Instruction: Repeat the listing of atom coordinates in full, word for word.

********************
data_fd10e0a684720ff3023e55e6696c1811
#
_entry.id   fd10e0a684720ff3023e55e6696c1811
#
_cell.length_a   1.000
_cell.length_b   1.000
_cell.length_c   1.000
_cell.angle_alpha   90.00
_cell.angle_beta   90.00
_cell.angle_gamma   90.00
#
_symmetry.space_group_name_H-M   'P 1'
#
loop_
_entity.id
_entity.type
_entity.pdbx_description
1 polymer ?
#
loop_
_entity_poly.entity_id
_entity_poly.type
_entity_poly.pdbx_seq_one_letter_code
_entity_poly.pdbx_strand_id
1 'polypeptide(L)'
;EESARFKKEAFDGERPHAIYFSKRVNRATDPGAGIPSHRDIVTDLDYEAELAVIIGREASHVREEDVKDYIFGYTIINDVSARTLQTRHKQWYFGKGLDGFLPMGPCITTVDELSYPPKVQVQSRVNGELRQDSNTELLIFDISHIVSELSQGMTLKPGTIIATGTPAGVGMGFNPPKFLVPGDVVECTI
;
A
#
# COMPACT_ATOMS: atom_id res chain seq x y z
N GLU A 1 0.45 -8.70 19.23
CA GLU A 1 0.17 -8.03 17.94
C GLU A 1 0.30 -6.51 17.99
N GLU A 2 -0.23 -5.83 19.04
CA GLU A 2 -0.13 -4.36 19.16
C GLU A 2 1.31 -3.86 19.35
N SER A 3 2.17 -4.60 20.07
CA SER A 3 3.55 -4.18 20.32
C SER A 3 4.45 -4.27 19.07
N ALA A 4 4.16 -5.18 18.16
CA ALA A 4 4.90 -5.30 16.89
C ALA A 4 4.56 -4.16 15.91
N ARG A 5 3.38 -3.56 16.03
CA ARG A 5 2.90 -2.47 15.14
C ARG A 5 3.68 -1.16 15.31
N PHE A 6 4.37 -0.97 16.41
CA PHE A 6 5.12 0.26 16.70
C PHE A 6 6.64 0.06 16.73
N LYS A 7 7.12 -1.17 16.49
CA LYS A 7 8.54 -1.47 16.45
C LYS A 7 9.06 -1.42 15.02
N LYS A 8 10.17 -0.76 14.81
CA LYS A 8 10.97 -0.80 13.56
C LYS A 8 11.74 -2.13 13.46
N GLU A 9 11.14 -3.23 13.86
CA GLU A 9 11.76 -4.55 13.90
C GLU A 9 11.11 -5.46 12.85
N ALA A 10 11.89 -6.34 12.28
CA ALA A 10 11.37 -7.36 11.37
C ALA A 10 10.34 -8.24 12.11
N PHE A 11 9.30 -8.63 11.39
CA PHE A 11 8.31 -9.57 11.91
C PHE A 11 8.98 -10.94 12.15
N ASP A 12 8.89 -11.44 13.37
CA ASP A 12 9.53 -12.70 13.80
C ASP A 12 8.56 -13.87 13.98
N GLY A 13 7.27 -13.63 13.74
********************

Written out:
data_fd10e0a684720ff3023e55e6696c1811
#
_entry.id   fd10e0a684720ff3023e55e6696c1811
#
_cell.length_a   1.000
_cell.length_b   1.000
_cell.length_c   1.000
_cell.angle_alpha   90.00
_cell.angle_beta   90.00
_cell.angle_gamma   90.00
#
_symmetry.space_group_name_H-M   'P 1'
#
loop_
_entity.id
_entity.type
_entity.pdbx_description
1 polymer ?
#
loop_
_entity_poly.entity_id
_entity_poly.type
_entity_poly.pdbx_seq_one_letter_code
_entity_poly.pdbx_strand_id
1 'polypeptide(L)'
;EESARFKKEAFDGERPHAIYFSKRVNRATDPGAGIPSHRDIVTDLDYEAELAVIIGREASHVREEDVKDYIFGYTIINDVSARTLQTRHKQWYFGKGLDGFLPMGPCITTVDELSYPPKVQVQSRVNGELRQDSNTELLIFDISHIVSELSQGMTLKPGTIIATGTPAGVGMGFNPPKFLVPGDVVECTI
;
A
#
# COMPACT_ATOMS: atom_id res chain seq x y z
N GLU A 1 0.45 -8.70 19.23
CA GLU A 1 0.17 -8.03 17.94
C GLU A 1 0.30 -6.51 17.99
N GLU A 2 -0.23 -5.83 19.04
CA GLU A 2 -0.13 -4.36 19.16
C GLU A 2 1.31 -3.86 19.35
N SER A 3 2.17 -4.60 20.07
CA SER A 3 3.55 -4.18 20.32
C SER A 3 4.45 -4.27 19.07
N ALA A 4 4.16 -5.18 18.16
CA ALA A 4 4.90 -5.30 16.89
C ALA A 4 4.56 -4.16 15.91
N ARG A 5 3.38 -3.56 16.03
CA ARG A 5 2.90 -2.47 15.14
C ARG A 5 3.68 -1.16 15.31
N PHE A 6 4.37 -0.97 16.41
CA PHE A 6 5.12 0.26 16.70
C PHE A 6 6.64 0.06 16.73
N LYS A 7 7.12 -1.17 16.49
CA LYS A 7 8.54 -1.47 16.45
C LYS A 7 9.06 -1.42 15.02
N LYS A 8 10.17 -0.76 14.81
CA LYS A 8 10.97 -0.80 13.56
C LYS A 8 11.74 -2.13 13.46
N GLU A 9 11.14 -3.23 13.86
CA GLU A 9 11.76 -4.55 13.90
C GLU A 9 11.11 -5.46 12.85
N ALA A 10 11.89 -6.34 12.28
CA ALA A 10 11.37 -7.36 11.37
C ALA A 10 10.34 -8.24 12.11
N PHE A 11 9.30 -8.63 11.39
CA PHE A 11 8.31 -9.57 11.91
C PHE A 11 8.98 -10.94 12.15
N ASP A 12 8.89 -11.44 13.37
CA ASP A 12 9.53 -12.70 13.80
C ASP A 12 8.56 -13.87 13.98
N GLY A 13 7.27 -13.63 13.74